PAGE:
Pet Care Series: 8 Steps to Keep Your Pet Healthy
At University Pet Hospital, it is our mission to be the most reliable, responsible and respected providers of veterinary services to pets and their owners. It is through continuous education of our staff that we are able to better provide the care your pet needs to live a long healthy life.
In our pet healthcare series, we will take a look at the eight steps you should take to ensure your pet remains in prime health.
This week, we will take a look at the second step: Common Parasites. Cats and dogs are susceptible to a number of parasitic infections, several of which are zoonotic (possess the ability to infect people as well as animals). Parasite prevention is not only important for the health of your pet but also for the health of your family.
Fleas and Ticks
The most common type of parasites inflicting grief on your pet are fleas and ticks. These troublesome parasites not only cause problems with the skin, but they possess the ability to transmit a number of diseases to your pet. Fortunately, there are many safe and highly effective products available through your veterinarian that can treat and prevent flea and tick infestations. Regular use of one of these products can effectively prevent fleas and ticks from becoming a problem for your pet. It may be tempting to purchase an over the counter product for your pet’s protection, but be cautious since many of these products can have serious side effects if used improperly and may have limited effectiveness.
The most common intestinal parasites in dogs and cats include hookworms, roundworms, whipworms, tapeworms and coccidian (an organism that lives in the intestinal tract). All of these organisms possess the ability to cause illness in your pet, including vomiting, diarrhea, weight loss and poor overall health; however, these parasites can affect your animal’s health long before you notice any symptoms. Additionally, roundworms, hookworms and some tapeworms are zoonotic parasites, which means that they can also infect humans. It is for these reasons that you should contact your veterinarian to check on setting up a routine testing schedule and monthly preventatives.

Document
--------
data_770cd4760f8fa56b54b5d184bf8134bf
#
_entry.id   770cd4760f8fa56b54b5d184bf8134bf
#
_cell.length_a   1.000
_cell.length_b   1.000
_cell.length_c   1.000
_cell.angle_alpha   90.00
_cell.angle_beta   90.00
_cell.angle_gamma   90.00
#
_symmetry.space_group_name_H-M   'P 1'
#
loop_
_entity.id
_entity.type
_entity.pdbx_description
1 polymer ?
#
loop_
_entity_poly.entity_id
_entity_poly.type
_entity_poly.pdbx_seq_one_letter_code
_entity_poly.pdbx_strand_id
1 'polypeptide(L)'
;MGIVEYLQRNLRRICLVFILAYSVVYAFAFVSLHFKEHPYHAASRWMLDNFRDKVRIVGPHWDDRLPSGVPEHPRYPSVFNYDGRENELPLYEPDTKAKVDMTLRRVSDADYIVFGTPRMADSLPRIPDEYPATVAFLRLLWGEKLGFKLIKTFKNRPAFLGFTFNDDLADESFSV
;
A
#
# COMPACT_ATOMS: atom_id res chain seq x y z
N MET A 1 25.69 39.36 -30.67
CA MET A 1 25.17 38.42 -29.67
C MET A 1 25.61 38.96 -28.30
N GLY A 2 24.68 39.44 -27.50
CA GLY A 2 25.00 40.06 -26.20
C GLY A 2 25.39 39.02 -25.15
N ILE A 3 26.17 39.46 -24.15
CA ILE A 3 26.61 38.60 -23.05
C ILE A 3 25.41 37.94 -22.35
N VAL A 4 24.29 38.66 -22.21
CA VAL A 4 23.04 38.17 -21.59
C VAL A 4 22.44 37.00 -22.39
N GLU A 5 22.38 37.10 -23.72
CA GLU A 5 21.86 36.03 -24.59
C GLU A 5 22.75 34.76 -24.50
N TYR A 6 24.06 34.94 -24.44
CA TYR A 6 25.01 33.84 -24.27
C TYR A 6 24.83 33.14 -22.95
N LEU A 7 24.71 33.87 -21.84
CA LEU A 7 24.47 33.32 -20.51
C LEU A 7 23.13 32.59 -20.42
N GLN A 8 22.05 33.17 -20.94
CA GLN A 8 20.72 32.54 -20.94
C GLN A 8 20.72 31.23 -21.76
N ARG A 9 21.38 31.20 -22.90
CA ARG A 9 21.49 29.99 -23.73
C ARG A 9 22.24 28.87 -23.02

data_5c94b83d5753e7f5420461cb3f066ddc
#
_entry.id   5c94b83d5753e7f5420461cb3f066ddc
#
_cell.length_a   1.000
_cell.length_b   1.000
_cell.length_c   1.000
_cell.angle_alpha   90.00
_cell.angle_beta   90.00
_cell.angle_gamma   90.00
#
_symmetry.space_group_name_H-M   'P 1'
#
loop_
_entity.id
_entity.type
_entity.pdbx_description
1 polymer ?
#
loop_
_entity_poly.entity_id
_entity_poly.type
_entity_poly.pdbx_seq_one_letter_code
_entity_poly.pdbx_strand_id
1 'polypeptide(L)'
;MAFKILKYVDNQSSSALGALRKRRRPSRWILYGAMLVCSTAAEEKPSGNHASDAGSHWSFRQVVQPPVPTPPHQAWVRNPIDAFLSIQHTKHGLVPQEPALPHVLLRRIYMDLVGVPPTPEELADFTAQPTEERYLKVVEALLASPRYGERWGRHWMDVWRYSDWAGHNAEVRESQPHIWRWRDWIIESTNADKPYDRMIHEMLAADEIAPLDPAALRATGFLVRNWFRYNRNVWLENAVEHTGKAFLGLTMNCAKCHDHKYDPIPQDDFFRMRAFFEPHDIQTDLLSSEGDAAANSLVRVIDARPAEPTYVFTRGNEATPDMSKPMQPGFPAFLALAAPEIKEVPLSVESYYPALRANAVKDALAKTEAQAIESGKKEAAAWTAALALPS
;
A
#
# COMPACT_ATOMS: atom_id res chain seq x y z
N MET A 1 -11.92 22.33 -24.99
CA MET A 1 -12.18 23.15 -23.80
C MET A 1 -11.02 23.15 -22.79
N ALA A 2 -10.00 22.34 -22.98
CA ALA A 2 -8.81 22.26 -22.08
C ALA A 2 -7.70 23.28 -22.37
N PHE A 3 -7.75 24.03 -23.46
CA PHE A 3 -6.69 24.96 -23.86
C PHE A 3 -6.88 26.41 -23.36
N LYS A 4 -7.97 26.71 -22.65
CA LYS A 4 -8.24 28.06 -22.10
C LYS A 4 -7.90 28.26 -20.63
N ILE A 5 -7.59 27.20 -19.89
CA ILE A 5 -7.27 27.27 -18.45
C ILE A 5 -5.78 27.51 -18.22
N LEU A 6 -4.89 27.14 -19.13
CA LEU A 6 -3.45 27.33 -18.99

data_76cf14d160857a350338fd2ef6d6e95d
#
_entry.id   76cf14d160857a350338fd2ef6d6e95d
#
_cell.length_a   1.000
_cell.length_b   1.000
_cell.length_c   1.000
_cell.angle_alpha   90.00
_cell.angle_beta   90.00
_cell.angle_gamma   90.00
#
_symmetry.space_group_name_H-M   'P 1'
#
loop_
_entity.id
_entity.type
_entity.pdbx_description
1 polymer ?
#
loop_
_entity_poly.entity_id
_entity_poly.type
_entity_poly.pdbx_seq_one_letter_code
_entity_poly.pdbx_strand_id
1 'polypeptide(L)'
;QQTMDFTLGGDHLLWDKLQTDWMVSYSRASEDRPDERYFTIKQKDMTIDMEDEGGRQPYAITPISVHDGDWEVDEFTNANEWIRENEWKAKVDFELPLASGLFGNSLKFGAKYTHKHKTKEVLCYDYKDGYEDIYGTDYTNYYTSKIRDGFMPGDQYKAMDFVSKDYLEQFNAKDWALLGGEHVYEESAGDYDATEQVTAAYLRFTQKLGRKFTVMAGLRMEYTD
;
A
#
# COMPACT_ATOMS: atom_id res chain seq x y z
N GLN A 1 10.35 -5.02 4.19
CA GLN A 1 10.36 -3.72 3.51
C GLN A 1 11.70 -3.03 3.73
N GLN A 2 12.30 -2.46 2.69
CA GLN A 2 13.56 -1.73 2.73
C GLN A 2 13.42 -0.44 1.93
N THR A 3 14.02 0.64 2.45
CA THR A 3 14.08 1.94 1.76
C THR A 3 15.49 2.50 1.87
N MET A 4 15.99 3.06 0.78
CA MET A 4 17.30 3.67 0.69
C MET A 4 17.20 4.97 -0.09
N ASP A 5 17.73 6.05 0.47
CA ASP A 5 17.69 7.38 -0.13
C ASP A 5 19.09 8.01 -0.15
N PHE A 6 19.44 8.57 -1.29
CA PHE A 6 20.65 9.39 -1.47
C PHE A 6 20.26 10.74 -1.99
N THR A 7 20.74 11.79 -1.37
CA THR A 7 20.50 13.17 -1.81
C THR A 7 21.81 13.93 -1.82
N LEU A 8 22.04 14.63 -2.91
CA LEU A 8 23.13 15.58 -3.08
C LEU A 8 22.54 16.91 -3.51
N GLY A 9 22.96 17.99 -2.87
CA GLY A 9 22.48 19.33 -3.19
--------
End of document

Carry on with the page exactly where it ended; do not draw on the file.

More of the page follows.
Heartworm is a worm that resides in the heart and lungs of infected dogs and cats. It is carried by mosquitoes, who transmit heartworm larvae into the bloodstream of the pet when bitten. These larvae then develop into adult worms that, over time, cause heart disease and respiratory problems in dogs. In cats, the signs can be more vague including vomiting, coughing, weight loss and sudden death. Fortunately, this is a preventable disease and there are a number of excellent monthly heartworm preventatives available through your veterinarian. These products when given year-round provide outstanding protection against heartworm disease. There are even all-in-one products that prevent heartworm, intestinal worms, ticks and fleas. Your veterinarian can help you decide which product is best for you and your pet.
Prevention and Treatment
The first step in intestinal parasite prevention is appropriate deworming of puppies and kittens early in life. Young animals acquire intestinal parasites from their mother while in her uterus or through her milk. Therefore, a large percentage of puppies and kittens are infected with intestinal parasites at the time they are adopted. Puppies and kittens should be dewormed every 2-3 weeks until they are 12 weeks old. Animals that are older should be dewormed at least twice when they are first adopted. Once initial deworming is completed, dogs and cats should be put on a monthly, year-round product that prevents intestinal parasites, as well as heartworm infection.
For more information about protecting your pet from parasites, please visit our website or contact our hospital at 619-333-8006 to set up an appointment to talk to our veterinarians.